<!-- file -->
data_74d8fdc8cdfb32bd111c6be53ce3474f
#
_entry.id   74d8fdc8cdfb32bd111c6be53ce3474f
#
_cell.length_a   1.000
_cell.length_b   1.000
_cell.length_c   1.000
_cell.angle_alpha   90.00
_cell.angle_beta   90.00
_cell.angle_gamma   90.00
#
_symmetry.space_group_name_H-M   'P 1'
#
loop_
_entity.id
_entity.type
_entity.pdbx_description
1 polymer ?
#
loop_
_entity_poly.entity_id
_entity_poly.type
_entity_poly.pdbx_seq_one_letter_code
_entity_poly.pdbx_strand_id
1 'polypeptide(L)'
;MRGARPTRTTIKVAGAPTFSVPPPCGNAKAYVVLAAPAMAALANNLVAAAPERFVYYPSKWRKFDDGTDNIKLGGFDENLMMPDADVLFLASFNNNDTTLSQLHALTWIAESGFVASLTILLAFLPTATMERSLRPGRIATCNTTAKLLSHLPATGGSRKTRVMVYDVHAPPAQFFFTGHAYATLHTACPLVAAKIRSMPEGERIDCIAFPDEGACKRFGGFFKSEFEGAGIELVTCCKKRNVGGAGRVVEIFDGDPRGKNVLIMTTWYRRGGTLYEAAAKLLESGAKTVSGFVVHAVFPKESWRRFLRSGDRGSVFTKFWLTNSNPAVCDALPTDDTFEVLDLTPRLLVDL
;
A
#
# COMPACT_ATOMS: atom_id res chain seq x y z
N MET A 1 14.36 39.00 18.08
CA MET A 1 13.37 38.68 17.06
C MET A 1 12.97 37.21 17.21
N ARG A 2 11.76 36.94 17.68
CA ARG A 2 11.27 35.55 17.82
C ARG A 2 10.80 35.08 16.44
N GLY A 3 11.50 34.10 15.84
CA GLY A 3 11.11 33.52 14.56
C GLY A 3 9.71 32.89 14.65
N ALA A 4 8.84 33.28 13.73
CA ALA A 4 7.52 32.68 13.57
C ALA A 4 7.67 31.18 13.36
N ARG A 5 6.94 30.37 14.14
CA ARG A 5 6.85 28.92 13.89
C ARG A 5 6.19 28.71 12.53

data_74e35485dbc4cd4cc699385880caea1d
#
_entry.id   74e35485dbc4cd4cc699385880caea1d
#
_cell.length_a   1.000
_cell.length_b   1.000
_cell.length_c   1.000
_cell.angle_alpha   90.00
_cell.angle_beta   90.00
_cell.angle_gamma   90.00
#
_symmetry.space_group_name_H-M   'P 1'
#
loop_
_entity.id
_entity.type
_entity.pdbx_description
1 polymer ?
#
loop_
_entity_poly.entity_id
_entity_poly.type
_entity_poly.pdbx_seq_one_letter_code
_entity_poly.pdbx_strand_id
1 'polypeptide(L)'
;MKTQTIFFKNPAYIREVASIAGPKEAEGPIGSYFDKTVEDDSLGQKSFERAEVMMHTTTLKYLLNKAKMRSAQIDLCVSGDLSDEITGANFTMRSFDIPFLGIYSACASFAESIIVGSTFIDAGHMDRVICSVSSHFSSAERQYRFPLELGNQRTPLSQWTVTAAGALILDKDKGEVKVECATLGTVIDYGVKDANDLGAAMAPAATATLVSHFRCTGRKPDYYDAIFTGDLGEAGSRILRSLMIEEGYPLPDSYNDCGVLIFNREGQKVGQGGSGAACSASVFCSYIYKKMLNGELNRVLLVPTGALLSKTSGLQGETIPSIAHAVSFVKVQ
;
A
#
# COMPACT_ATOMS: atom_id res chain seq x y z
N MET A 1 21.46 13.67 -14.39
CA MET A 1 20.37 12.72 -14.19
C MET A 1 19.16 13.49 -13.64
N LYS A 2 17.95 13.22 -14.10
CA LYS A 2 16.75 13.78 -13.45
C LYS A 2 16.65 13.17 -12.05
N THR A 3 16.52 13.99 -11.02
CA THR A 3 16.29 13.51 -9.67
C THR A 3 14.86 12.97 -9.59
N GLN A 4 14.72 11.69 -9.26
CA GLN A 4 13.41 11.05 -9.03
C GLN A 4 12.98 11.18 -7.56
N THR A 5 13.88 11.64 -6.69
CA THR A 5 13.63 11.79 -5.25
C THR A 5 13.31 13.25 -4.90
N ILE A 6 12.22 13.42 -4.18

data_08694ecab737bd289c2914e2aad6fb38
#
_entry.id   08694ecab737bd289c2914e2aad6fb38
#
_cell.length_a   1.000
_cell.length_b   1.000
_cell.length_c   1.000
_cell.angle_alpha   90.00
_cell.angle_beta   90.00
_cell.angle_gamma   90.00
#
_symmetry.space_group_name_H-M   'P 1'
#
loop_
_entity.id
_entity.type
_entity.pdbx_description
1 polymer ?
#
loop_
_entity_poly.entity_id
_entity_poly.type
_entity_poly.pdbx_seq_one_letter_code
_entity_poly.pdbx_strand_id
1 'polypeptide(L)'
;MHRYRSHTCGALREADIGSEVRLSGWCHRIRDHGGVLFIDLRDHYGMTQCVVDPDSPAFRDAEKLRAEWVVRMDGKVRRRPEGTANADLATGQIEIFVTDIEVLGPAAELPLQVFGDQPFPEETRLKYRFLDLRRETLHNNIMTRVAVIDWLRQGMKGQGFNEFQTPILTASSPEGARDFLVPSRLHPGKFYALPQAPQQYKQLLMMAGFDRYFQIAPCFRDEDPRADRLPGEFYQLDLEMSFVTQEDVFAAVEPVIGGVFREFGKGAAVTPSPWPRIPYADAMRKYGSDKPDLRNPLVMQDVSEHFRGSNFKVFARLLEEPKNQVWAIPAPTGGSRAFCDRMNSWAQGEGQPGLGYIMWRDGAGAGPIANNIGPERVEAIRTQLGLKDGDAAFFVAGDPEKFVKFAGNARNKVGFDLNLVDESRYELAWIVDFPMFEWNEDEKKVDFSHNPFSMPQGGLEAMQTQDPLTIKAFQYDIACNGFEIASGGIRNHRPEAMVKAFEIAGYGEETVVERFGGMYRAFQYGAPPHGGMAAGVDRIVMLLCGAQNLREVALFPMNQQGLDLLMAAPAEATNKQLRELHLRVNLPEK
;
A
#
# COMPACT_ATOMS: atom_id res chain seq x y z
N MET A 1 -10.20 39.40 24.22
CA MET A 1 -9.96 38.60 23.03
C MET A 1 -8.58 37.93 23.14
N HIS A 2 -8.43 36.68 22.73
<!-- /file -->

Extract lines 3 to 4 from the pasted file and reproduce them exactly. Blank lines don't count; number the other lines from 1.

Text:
_entry.id   74d8fdc8cdfb32bd111c6be53ce3474f
#